Co-evolving Hydroclimatic Signatures and Diarrheal Disease Dynamics in Bangladesh: Implications for Water Management and Public Health

Tuesday, 16 December 2014
Mohammad Alfi Hasan1, Ali S Akanda2, Antarpreet Jutla3, A.K.M. Saiful Islam1, Munirul Alam4, A.S.G. Faruque4, Anwar Huq5 and Rita R Colwell6, (1)Bangladesh Institute of Water and Flood Management, Dhaka, Bangladesh, (2)University of Rhode Island, Kingston, RI, United States, (3)West Virginia University, Morgantown, WV, United States, (4)International Centre for Diarrhoeal Disease Research, Bangladesh (ICDDR,B), Dhaka, Bangladesh, (5)University of Maryland College Park, Maryland Pathogen Research Institute, College Park, MD, United States, (6)University of Maryland College Park, Centre for Bioinformatics and Computational Biology, College Park, MD, United States
The Bengal Delta region in South Asia is well-known for its endemicity to diarrheal diseases and high population vulnerability to natural calamities and diarrheal and other water-related disease epidemics. The diarrheal disease outbreaks in the coastal and inland floodplains, such as cholera, rotavirus, and dysentery, show distinct seasonal peaks and spatial signatures in their origin and progression. The last three decades of surveillance data also shows a drastic increase of diarrheal incidence in both urban and peri-urban areas, even after correcting for population trends. Recent research has shown increased roles of hydroclimatic events such as droughts and floods on the seasonal to interannual characteristics, as well as the coastal and inland progression patterns of disease outbreaks. However, the mechanisms behind these phenomena, especially how the changes in the regional climatic and hydrologic processes contributed to the spatio-temporal trends of disease outbreaks are not fully understood.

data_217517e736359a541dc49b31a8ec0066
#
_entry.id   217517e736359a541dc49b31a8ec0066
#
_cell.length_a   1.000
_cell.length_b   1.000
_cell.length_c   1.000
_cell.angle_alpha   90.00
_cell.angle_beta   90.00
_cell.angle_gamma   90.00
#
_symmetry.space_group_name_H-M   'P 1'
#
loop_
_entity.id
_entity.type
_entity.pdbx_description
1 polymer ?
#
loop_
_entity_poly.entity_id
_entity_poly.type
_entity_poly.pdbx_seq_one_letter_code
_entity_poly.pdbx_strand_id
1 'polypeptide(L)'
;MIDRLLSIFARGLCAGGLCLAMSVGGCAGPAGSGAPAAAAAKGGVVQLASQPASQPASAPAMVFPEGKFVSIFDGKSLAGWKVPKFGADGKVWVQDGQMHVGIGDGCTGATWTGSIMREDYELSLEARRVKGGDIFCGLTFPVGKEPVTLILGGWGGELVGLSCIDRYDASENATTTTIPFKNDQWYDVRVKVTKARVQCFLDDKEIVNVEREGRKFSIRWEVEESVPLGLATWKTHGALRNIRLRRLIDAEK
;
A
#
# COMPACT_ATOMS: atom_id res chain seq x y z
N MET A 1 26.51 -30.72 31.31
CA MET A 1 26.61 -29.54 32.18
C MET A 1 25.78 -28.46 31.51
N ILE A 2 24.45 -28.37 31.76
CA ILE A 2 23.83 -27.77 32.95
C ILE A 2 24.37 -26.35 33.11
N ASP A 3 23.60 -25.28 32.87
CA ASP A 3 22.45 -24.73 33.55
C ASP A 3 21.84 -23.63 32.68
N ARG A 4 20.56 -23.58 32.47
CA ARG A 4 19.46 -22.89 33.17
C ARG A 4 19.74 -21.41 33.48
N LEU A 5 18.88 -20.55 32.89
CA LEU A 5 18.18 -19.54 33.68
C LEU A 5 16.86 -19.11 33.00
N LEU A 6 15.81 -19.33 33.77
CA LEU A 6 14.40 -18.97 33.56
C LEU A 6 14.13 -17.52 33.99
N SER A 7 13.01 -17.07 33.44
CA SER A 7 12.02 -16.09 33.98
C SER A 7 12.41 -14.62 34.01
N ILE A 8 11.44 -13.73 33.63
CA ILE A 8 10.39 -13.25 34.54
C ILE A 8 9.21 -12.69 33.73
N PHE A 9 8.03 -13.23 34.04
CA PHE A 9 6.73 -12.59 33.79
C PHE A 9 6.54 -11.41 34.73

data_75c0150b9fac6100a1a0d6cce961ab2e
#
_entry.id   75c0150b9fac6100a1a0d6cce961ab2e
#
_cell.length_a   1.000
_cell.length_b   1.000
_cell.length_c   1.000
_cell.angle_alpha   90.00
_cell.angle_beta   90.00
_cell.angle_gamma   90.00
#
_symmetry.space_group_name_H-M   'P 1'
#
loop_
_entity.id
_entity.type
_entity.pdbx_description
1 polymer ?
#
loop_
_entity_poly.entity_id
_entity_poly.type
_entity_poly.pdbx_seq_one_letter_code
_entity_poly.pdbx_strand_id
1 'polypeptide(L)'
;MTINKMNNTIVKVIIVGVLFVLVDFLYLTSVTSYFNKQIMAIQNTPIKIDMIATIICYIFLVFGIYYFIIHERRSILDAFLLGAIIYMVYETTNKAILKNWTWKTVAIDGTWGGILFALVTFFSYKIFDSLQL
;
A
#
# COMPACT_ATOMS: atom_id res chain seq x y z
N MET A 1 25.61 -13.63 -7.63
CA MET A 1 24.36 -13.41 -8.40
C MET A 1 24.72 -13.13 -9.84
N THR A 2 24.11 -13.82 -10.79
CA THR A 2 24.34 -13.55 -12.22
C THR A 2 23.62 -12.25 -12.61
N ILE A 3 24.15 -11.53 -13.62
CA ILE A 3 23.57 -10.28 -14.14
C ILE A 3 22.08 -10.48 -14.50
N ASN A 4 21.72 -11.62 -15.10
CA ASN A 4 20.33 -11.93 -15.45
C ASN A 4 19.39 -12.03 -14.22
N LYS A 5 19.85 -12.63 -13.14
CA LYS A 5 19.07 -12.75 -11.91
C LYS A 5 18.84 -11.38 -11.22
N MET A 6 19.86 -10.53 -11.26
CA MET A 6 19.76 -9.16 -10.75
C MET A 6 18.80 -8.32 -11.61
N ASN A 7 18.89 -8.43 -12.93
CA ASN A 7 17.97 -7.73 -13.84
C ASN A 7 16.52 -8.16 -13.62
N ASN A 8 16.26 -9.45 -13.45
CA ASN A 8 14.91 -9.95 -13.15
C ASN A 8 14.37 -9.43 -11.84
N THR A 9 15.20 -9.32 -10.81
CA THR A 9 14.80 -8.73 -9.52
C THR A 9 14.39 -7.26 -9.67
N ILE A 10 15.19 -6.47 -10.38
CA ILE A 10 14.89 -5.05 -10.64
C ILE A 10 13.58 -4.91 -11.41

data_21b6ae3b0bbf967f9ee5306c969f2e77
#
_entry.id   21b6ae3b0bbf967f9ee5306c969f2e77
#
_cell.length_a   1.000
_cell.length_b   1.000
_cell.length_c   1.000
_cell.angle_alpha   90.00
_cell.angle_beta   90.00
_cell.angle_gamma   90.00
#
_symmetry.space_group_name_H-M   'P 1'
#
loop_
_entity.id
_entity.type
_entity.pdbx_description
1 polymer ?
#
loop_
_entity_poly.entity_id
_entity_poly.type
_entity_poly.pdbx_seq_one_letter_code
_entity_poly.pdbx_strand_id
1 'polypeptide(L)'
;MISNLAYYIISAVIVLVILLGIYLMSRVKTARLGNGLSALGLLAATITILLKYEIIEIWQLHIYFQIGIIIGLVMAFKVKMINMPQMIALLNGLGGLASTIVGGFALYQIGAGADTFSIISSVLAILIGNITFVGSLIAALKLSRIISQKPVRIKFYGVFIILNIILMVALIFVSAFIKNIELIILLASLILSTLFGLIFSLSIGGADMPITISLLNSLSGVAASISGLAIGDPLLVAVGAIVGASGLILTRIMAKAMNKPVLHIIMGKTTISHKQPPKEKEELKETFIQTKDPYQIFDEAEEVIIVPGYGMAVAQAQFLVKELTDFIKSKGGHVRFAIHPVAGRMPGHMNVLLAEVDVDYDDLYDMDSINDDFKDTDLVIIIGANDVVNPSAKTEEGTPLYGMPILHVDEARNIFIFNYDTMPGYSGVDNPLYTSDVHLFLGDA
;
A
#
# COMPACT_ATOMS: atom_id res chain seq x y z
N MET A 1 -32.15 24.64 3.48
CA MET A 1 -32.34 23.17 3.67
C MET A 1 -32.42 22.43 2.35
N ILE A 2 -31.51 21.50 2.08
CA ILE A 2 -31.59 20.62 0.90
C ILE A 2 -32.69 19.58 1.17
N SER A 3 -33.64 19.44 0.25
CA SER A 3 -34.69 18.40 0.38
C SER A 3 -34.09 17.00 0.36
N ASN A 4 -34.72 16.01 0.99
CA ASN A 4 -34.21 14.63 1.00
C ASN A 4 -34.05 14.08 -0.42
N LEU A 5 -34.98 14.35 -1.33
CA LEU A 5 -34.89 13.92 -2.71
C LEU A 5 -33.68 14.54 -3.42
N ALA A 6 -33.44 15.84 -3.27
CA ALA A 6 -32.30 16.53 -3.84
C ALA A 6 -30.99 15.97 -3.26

Here, we analyze the last 30-years of diarrheal incidence in Dhaka and regional surveillance centers with changes in climatic or anthropogenic forcings: regional hydrology, flooding, water usage, population growth and density in urban settlements, as well as shifting climate patterns and frequency of natural disasters. We use a set of CMIP5 (Coupled Model Intercomparison Project Phase 5) model projections of regional precipitation and temperature patterns in Bengal Delta to develop scenarios of diarrheal disease projections with spatial (coastal and inland) and temporal (dry vs wet) comparisons. Our preliminary results shows that growing water scarcity in the dry season, increasing salinity in coastal areas, and lack of sustainable water and sanitation infrastructure for urban settlements have increased endemicity of cholera outbreaks in spring, while record flood events, limited stormwater drainage and sanitation, and more intensive monsoon has contributed to increased epidemic outbreaks. However, a number of future projections suggest that spring will be drier and fall will be wetter in upcoming years especially in the southwestern parts of the Bengal delta, which eventually will make the inhabitants more vulnerable to diarrheal outbreaks.